After talks in Mexico, the US won’t ease relevant sanctions on Venezuela

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U.S. officials have made clear that allowing oil major Chevron to expand in Venezuela depends on a grand gesture: the Venezuelan government and opposition returning to election talks in Mexico at least for a first round, three people close to the matter said this week.

Under a technical service agreement signed with Venezuela’s oil company PDVSA this summer, Chevron asked the U.S. Treasury Department to relax sanctions on Venezuela, allowing the company to take operational control and have a greater say in procurement and trading at the four oil ventures it shares with PDVSA.

But the State Department has insisted that any relevant easing of sanctions will only come if Venezuelan President Nicolas Maduro returns to talks and takes concrete steps toward free elections.

Chevron’s request has become entangled with the U.S. State Department’s wider political discussions, and rising Congressional opposition ahead of November U.S. elections to any move that can benefit Maduro, whose 2018 reelection was not recognized by Washington.

On Tuesday, U.S. Department of State official Brian Nichols, White House senior policy advisor Juan Gonzalez and Ambassador for Venezuelan Affairs James Story met in Washington with Geraldo Blyde and at least five other representatives of the Venezuelan opposition, the people said.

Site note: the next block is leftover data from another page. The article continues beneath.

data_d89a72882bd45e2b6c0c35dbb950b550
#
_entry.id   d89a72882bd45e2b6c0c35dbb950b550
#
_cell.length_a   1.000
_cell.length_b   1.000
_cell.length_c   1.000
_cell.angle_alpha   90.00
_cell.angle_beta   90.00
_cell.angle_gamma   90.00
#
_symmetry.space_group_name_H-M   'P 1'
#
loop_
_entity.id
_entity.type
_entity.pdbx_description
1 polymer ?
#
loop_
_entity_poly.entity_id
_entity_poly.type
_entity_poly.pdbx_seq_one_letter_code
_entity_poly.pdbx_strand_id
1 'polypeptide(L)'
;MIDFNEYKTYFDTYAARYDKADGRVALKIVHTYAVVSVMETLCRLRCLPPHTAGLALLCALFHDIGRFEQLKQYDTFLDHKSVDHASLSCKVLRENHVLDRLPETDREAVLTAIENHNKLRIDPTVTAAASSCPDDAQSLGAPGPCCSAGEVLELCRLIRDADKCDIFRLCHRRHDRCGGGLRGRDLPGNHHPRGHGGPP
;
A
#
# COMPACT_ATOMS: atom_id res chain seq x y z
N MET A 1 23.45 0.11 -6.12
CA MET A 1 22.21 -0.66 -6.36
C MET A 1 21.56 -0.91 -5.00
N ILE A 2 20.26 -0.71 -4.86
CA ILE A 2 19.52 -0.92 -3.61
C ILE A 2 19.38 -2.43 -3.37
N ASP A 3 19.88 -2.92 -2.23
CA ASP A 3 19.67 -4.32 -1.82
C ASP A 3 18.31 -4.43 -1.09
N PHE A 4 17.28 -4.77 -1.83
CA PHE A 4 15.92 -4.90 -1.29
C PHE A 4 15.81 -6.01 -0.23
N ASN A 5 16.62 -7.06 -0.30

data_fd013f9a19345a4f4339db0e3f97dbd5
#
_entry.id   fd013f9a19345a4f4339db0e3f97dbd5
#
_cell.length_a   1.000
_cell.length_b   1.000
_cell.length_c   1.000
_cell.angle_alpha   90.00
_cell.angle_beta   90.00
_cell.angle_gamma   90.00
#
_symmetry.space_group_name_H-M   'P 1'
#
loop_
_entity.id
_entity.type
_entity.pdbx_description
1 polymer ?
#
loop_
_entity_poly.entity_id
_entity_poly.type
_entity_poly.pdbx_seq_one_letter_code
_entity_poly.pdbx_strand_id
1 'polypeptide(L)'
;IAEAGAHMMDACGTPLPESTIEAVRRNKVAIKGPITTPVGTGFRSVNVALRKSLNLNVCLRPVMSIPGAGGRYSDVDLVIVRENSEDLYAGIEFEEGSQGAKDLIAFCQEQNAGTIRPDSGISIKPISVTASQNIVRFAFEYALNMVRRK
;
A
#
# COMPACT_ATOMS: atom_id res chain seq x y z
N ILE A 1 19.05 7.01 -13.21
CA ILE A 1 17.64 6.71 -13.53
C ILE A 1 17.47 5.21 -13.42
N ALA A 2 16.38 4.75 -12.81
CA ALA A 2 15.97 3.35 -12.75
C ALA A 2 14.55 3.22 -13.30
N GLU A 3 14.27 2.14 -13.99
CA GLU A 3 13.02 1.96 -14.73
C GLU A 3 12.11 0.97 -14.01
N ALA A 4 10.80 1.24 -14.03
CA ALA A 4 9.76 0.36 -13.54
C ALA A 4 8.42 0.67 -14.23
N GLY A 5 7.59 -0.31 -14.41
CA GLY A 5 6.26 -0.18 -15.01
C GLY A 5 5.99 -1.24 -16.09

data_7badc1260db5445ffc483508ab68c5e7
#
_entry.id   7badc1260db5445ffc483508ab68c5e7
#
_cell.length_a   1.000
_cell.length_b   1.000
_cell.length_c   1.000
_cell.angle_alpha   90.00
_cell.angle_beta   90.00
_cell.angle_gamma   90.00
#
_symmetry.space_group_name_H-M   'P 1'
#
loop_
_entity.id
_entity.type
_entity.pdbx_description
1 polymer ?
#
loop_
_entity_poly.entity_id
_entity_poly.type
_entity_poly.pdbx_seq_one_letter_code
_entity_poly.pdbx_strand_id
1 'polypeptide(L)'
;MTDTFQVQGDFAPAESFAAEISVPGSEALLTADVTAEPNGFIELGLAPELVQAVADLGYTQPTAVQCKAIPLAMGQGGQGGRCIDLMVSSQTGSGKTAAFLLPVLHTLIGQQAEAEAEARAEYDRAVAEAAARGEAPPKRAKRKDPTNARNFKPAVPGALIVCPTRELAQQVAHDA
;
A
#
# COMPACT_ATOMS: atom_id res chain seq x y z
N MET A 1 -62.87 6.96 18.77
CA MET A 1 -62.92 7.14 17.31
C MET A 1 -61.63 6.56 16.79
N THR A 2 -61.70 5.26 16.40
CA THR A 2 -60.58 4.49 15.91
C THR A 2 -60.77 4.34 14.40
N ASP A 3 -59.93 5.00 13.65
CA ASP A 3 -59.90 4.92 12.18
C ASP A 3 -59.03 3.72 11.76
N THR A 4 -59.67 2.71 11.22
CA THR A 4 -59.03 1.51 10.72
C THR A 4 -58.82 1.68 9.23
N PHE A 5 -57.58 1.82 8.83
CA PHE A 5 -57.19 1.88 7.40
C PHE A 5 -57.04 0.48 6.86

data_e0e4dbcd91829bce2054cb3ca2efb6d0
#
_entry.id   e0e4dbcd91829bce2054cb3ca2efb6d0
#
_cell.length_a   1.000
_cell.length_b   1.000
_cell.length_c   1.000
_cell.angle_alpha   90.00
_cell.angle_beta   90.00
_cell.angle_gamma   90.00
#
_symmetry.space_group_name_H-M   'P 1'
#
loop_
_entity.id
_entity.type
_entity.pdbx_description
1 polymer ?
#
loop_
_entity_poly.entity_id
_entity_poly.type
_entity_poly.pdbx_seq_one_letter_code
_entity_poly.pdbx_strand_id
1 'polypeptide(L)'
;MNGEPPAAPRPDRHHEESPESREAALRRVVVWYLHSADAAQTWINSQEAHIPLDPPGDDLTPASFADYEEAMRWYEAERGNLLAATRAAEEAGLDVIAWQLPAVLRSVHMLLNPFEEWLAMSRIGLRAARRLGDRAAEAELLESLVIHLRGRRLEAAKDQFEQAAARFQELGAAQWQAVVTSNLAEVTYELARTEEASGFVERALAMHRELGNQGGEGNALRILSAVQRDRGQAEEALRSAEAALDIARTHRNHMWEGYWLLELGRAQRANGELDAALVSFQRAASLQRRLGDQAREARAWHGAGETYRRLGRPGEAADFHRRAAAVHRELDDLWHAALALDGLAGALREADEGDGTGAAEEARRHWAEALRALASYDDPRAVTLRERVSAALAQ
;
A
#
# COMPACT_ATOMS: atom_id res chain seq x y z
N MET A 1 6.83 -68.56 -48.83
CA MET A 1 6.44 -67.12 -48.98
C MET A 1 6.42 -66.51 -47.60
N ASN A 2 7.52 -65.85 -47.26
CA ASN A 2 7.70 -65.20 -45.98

The group discussed the need to keep pushing for talks in Mexico and the possibility of using Venezuelan government money frozen in international bank accounts, particularly in Europe, for humanitarian aid, the people said.

Nichols, other U.S. officials, and members of Venezuela’s Unitary Platform opposition group held talks over “progress on a return to negotiations with the Maduro regime in Mexico City and the ongoing humanitarian, political, and economic crisis in Venezuela,” a State Department spokesperson said.

Chevron did not have a comment.

President Joe Biden’s administration this year has begun considering Chevron’s request with more urgency as Washington looks for oil to replace supplies hit by sanctions on Russia over the war in Ukraine as well as the OPEC+ decision to cut output, a person in Washington familiar with the matter said.

But no final decision has been made, the person added.

Experts within the Venezuelan opposition raised a new hurdle to Chevron’s proposal, saying it could violate Venezuelan law that bars private control of any oil joint venture. In a letter to U.S. State Department officials this month, opposition leader Juan Guaido asked for details of Chevron’s request.

Experts within the Venezuelan opposition raised a new hurdle to Chevron’s proposal, saying it could violate Venezuelan law that bars private control of any oil joint venture. In a letter to U.S. State Department officials this month, opposition leader Juan Guaido asked for details of Chevron’s request.

Source: Euro News

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